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Professor Ulrike Tillmann named as next Director of the Isaac Newton Institute

Publication Date: 
Thursday 4th February 2021 - 07:15

 

 

We are thrilled to announce that Professor Ulrike Tillmann has been named as the next Director of the Isaac Newton Institute, a position that she will take up from 1 October 2021.

 

A Professor of Mathematics at Oxford University and Fellow of the Royal Society with multiple awards to her name, Professor Tillmann boasts established connections across the international mathematical sciences community from the London Mathematical Society to the Fields Institute. Her five-year appointment means that she will follow in the footsteps of Sir Michael Atiyah, Keith Moffatt, Sir John Kingman, Sir David Wallace, John Toland and current Director David Abrahams to become the seventh holder of the role since INI’s opening in 1992.

 


 

"This is an exciting time for UK mathematics and the Institute in particular. I look forward to building on its worldwide reputation for its excellent programmes in the mathematical sciences."

- Professor Ulrike Tillmann FRS

 

 

 

 

 

 

 

 

 


 

David Abrahams said, “I am delighted to congratulate Ulrike Tillmann FRS on her appointment as Director. Ulrike is an internationally renowned mathematician with extensive experience of leadership roles in mathematics, and was an outstanding candidate even in such a competitive field. With its recent substantial increase in funding, and expanded role across international mathematical sciences and beyond, INI needs a leader who understands the aspirations of this extended community and the enormous opportunities for INI to best satisfy these. Ulrike’s close ties to the Institute go back many years and I look forward to working closely with her over coming months to ensure our exciting expansion plans are developed and realised in a seamless fashion."

 

Professor Tillmann served as a member of INI’s Management Committee from 2014-2019 and was one of four organisers of the six month “Homotopy harnessing higher structures” (HHH) programme from July to December 2018, as well as a participant in the 2013 programme “Grothendieck-Teichmüller Groups, Deformation and Operads” (GDO). Previous seminars given by Professor Tillmann at INI includeInfinite loop space machines and TQFTs” (HHH programme, 2018), “Homology stability for symmetric diffeomorphisms and their mapping classes” (GDO programme, 2013), and "Sampling with Confidence" (Geometric and Topological Approaches to Data Analysis workshop, 2019).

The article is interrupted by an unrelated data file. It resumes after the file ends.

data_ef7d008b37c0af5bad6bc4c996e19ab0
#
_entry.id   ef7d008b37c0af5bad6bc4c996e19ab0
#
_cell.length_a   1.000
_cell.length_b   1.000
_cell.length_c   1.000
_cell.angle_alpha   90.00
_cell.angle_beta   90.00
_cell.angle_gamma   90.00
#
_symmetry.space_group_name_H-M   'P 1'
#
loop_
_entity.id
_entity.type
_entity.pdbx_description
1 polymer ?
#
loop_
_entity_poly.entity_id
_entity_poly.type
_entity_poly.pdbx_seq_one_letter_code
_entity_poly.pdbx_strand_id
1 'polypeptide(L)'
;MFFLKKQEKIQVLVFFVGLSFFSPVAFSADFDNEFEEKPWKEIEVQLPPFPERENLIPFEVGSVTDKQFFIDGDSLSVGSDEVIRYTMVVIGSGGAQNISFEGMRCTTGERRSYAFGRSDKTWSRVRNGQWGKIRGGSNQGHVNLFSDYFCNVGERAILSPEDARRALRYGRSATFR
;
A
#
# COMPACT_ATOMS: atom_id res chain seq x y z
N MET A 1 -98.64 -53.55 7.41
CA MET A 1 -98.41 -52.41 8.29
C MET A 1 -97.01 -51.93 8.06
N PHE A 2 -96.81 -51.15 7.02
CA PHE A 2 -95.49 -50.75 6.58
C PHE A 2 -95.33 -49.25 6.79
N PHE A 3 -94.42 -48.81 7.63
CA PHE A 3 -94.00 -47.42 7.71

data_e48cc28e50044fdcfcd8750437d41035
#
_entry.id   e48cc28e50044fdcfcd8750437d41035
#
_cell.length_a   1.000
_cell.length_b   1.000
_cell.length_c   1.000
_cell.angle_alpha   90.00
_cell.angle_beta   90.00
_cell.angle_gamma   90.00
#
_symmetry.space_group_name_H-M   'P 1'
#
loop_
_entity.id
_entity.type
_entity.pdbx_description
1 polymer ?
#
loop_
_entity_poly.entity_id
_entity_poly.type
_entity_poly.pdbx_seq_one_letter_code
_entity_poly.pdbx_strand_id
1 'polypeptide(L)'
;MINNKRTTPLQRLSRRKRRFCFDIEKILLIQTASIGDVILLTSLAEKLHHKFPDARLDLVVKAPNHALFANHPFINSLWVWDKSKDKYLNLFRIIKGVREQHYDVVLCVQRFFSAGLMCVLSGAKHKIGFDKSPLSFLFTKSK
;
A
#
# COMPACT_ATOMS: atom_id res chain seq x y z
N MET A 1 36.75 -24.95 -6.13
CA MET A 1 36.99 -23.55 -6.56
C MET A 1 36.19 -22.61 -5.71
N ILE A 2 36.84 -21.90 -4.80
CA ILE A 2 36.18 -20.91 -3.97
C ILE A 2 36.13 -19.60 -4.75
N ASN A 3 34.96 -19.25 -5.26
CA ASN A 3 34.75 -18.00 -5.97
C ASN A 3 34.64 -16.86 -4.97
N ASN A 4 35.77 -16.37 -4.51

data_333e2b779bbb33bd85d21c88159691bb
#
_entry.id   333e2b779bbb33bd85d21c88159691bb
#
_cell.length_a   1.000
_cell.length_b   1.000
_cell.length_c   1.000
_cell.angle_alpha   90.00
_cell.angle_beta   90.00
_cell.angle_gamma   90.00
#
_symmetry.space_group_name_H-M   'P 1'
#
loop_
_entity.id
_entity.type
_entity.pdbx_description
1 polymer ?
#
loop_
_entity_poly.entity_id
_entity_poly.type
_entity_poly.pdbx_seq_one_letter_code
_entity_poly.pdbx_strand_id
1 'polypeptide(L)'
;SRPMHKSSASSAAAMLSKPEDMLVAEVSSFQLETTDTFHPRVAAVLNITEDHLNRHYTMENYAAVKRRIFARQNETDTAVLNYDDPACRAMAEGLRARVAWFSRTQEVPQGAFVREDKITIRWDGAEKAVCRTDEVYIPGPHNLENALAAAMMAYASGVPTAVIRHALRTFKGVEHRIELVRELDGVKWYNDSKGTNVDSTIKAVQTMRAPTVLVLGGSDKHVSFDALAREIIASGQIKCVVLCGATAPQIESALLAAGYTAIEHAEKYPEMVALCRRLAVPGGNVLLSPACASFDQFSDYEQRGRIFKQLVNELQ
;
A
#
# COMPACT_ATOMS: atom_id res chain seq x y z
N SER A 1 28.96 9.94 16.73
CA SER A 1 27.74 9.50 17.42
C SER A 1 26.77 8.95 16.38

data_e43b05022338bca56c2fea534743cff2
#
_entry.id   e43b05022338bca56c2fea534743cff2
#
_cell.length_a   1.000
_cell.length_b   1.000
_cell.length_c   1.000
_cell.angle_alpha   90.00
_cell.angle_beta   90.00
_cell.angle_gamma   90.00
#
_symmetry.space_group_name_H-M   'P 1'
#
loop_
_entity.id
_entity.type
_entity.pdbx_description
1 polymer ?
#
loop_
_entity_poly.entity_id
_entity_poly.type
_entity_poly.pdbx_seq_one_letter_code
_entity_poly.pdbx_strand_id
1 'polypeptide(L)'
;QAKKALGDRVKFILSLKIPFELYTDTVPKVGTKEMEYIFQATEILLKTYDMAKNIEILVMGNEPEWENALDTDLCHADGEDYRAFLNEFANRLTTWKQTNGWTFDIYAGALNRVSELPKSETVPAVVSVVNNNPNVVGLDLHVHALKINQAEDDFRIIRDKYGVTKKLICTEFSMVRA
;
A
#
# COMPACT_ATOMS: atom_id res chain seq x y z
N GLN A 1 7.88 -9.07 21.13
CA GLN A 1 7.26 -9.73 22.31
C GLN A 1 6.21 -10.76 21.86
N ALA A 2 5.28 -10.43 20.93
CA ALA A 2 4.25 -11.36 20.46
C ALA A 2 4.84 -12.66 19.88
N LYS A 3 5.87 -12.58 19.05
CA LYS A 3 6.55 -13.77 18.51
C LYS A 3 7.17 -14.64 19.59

From November 2021 she will succeed Professor Jonathan Keating as President of the London Mathematical Society, a two-year appointment that she will hold concurrently with her position at INI.

 

About Ulrike Tillmann

 

 

After finishing her early education in Germany, Ulrike Tillmann went to Brandeis University as a Wien International Scholar and studied for her PhD under Ralph Cohen at Stanford. This was followed by collaborations with Graeme Segal in Cambridge before she took her current position in Oxford where she is, amongst other roles, the co-director of the Centre for Topological Data Analysis and a fellow of Merton College.

 

She was awarded the Whitehead Prize by the London Mathematical Society in 2004 and the Bessel Preis by the Humboldt Society in 2008. Elected a fellow of the Royal Society in 2008, she was an inaugural fellow of the American Mathematical Society in 2012, and became a member of the Leopoldina in 2017. She has also been a fellow of The Alan Turing Institute since its establishment in 2015, and serves on scientific boards of several international institutions, including the Fields Institute and the Austrian Science Foundation. At the end of 2020 she finished her term as a member of Council of the Royal Society where she also served as interim Vice President in 2018. 

 

Ulrike has worked broadly in topology, K-theory, and non-commutative geometry. Her work on the moduli spaces of Riemann surfaces and manifolds of higher dimensions has been inspired by problems in quantum physics and string theory. Her most recent work has been inspired by new and developing challenges in data science.

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